UAB has been sending teams to compete at the Emory Morningside Global Health Case Competition, since the very beginning. Student teams travel from universities across the US as well as other countries to present their best response to each year's new and challenging case. The 2021 Emory GHCC happened virtually with more teams than ever competing. Two students from the UAB team share their experiences:

Divya Annamalai, team captain -- undergraduate student in Neuroscience & graduate certificate in Global Health

The Emory Morningside Global Health Case Competition is an annual competition that allows graduate and undergraduate students to collaborate and create interventions to tackle global health issues abroad. This year, our six member team was tasked with the challenge of creating a vaccination program for either Bangladesh, Brazil, Japan, or Nigeria. Our team picked Bangladesh as our country of focus, and since the competition was virtual, we needed to submit a video presentation of our intervention and how it improved vaccine hesitancy and distribution among the general public and Rohingya refugees.

In all honesty, I was quite daunted by this year’s case. COVID-19 is such a current global health issue and we needed to address it in one of the most densely populated countries in the world. Luckily, we had the full support and encouragement from our mentors at the Sparkman center: Dr. Anna Helova, Dr. Meredith Gartin, and Katie Adams. As soon the case was released, our mentors helped set up meetings with accredited UAB professors with experience working with refugees and in low income settings. We met with three professors that week and regularly checked in with our mentors, which helped us better understand the case and prepare for the competition.

 

I found the case competition to be an extremely rewarding experience. The competition gave me an avenue to apply the global health knowledge I have gained from my classes as part of the graduate certificate in global health and my other extracurriculars. Meeting with various global health professionals and discussions within our team taught me a lot about the importance of fostering partnerships and having cultural competence when approaching societal inequities abroad, and also how to think critically about approaching health disparities.

For those competing in the Emory case competition in future years, a piece of advice I would give you is to get to know your team. Our team had to meet over zoom, but in a post pandemic future, I would highly stress meeting in person the week before the competition to learn about each other and everyone’s strengths. I would also say to plan early! Schedule times in advance to meet with your mentors and arrange your faculty meetings.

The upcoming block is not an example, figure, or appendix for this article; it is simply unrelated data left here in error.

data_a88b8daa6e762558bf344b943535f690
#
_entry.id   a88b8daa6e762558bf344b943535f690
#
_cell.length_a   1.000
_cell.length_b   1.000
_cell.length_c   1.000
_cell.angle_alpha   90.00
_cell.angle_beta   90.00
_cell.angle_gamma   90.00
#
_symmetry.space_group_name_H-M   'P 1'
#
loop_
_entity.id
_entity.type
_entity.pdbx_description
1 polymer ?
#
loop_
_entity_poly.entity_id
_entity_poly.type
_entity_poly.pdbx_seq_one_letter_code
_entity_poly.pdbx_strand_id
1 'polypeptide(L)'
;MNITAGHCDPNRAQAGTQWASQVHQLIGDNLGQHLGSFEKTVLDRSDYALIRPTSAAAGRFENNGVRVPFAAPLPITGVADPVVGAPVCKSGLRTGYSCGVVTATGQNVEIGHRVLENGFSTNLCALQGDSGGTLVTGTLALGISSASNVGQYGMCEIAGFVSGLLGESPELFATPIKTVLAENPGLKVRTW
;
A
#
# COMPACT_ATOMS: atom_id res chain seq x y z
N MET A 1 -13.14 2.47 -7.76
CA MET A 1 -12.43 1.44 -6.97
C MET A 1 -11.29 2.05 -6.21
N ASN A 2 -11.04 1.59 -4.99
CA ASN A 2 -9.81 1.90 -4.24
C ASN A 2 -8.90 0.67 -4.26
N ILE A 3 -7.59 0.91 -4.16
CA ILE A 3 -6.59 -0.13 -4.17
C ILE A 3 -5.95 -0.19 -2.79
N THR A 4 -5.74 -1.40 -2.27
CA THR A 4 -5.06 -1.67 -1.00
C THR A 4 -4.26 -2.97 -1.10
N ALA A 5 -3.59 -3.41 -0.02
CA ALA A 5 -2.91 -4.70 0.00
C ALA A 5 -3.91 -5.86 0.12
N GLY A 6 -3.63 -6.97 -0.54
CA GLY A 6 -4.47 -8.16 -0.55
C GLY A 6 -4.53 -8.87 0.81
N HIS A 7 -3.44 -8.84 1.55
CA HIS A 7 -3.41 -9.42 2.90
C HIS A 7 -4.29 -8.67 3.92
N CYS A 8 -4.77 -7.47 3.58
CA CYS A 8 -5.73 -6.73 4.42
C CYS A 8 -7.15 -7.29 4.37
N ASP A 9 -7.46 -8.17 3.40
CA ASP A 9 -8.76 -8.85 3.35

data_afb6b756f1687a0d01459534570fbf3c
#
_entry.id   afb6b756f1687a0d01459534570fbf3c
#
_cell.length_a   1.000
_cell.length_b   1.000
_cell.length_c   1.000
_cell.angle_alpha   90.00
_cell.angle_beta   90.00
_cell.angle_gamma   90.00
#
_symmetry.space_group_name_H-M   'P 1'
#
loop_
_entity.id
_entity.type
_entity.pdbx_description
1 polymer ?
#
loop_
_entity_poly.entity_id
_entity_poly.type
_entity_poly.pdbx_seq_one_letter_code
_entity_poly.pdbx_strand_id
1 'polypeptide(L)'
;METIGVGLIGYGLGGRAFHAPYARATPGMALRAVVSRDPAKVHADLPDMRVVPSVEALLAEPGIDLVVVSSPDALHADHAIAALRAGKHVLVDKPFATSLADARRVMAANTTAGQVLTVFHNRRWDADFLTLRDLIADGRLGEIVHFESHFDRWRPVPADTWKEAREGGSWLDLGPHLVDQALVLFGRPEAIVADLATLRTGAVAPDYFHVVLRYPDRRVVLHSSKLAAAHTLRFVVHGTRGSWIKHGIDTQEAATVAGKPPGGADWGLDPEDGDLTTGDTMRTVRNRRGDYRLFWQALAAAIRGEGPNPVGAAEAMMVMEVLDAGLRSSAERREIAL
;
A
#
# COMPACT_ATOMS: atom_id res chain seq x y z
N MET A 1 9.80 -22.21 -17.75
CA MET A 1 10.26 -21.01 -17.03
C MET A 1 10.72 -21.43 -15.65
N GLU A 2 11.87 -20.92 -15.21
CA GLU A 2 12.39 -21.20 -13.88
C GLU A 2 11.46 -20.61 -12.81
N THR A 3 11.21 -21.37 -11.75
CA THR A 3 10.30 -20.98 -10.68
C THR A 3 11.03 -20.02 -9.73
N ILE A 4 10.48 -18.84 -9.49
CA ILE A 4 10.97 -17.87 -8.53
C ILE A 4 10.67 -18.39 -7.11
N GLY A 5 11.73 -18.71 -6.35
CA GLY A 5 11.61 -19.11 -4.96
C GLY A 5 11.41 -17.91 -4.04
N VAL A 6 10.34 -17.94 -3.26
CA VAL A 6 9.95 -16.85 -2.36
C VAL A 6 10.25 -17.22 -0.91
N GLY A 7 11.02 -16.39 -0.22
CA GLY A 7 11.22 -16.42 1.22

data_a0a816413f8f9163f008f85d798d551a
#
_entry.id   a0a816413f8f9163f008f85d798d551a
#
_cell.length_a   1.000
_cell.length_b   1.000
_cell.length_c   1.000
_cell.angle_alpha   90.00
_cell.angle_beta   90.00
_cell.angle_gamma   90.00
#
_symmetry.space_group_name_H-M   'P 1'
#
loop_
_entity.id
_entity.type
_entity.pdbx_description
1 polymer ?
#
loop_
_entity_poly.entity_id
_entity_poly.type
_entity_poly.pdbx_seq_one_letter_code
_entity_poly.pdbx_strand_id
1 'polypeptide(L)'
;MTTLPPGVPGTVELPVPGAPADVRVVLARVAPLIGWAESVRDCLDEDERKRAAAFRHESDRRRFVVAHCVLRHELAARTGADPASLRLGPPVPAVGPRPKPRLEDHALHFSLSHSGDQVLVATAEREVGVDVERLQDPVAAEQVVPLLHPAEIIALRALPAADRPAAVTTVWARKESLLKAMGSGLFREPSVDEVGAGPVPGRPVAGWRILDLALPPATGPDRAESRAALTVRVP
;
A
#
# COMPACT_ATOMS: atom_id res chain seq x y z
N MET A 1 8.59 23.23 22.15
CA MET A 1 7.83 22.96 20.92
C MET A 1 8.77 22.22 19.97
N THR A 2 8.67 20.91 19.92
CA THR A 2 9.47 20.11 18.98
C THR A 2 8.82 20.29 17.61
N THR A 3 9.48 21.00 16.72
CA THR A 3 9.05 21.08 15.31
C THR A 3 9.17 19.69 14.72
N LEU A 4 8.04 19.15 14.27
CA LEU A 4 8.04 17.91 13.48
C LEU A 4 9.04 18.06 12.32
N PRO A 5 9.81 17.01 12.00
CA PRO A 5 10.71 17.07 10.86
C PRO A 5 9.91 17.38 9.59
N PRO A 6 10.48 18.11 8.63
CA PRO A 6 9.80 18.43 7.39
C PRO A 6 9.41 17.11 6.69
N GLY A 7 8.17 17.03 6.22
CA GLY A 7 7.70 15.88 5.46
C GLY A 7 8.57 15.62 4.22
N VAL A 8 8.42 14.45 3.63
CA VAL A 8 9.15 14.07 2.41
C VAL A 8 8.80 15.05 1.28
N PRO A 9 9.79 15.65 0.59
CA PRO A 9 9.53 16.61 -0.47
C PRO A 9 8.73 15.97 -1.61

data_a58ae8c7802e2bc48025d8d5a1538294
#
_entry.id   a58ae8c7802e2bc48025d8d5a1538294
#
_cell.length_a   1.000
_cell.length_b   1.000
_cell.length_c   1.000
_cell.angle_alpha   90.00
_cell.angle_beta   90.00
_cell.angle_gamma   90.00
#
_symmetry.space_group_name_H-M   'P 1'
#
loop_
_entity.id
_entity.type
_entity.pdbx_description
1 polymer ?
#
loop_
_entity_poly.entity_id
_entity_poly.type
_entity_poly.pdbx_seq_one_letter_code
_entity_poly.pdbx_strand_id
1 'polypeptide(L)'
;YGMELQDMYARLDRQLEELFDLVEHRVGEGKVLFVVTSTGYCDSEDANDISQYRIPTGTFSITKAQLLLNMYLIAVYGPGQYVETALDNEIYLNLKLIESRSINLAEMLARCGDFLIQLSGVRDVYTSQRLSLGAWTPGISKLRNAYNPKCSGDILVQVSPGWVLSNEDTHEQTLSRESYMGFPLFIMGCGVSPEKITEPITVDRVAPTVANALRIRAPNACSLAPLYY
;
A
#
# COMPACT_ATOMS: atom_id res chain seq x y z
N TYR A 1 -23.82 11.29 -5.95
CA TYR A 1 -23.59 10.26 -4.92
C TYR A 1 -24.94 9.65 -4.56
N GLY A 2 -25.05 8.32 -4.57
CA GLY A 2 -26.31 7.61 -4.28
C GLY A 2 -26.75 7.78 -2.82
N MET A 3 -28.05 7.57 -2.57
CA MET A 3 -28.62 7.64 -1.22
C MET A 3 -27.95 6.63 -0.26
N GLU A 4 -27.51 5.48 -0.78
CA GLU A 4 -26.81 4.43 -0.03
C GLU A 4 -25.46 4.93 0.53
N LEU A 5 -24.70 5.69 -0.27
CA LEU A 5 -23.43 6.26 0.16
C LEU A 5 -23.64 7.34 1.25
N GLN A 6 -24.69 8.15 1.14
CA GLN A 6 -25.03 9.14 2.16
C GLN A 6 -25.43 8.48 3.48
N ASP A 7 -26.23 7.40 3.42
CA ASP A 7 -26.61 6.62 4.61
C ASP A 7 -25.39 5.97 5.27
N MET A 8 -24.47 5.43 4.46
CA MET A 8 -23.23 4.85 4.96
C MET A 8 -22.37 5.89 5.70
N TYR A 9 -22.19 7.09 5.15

My experience representing UAB at the Emory Morningside Global Health Case Competition was such a memorable and enriching experience, and I think anyone no matter their field of study, would also agree. I’m glad to have been able to participate in the competition with Emma Kate, Jillur, Hannah, Molly and Porsha, and hope to take what I have learned from this experience and apply it to my work in the future.

 Watch the team's presentation - YouTube link

Hannah Reyes, graduate student in Epidemology (MPH), and graduate certificate in Global Health

As a fully online MPH Epidemiology student, I am always excited for opportunities to collaborate with students, professors, and experts to find solutions to real-world problems. The Emory Global Health Case Competition provided me with that opportunity and more.

The Emory Global Health Case Competition is an international event where teams compete to develop and present a practical solution to global health issues from an interdisciplinary lens. This year, the Emory Competition required teams to develop a plan to decrease vaccine hesitancy and increase COVID-19 vaccine distribution in a middle or low-income country. With the help of the Sparkman Center, our team spoke to many experts to brainstorm how to address this problem. These conversations helped take classroom topics, such as the socioecological model, and bring it to life while creating country-wide initiatives for resource-poor settings.

The competition and team meetings were held over zoom this year, which allowed for students from all life stages to join. Our team included MPH students, Bachelor students, and one PhD student. Collaborating with such a wide range of students further developed my perspective on different aspects of public health such as health policy and health behavior. Furthermore, one of our team members who is receiving her Bachelors in Neuroscience brought unique and valuable perspectives to the meetings, often bringing in essential data to our initiative.

If you are looking for a fun way to accelerate your critical-thinking skills, push your creativity, and expand your social and professional circle, you may want to consider applying to one of the Global Health Case Competitions! Some advice I have for future participants (and for future global health leaders) is to lean into the interdisciplinary aspect of global health issues. Some of the best ideas utilize out-of-the-box thinking that can only be developed from including multiple perspectives.

This experience gave me the incredible opportunity to apply what I am learning in my program to real-world problems to come up with valuable solutions. If you envision yourself solving large-scale issues and creating community impact this will be a fantastic way to test your skills!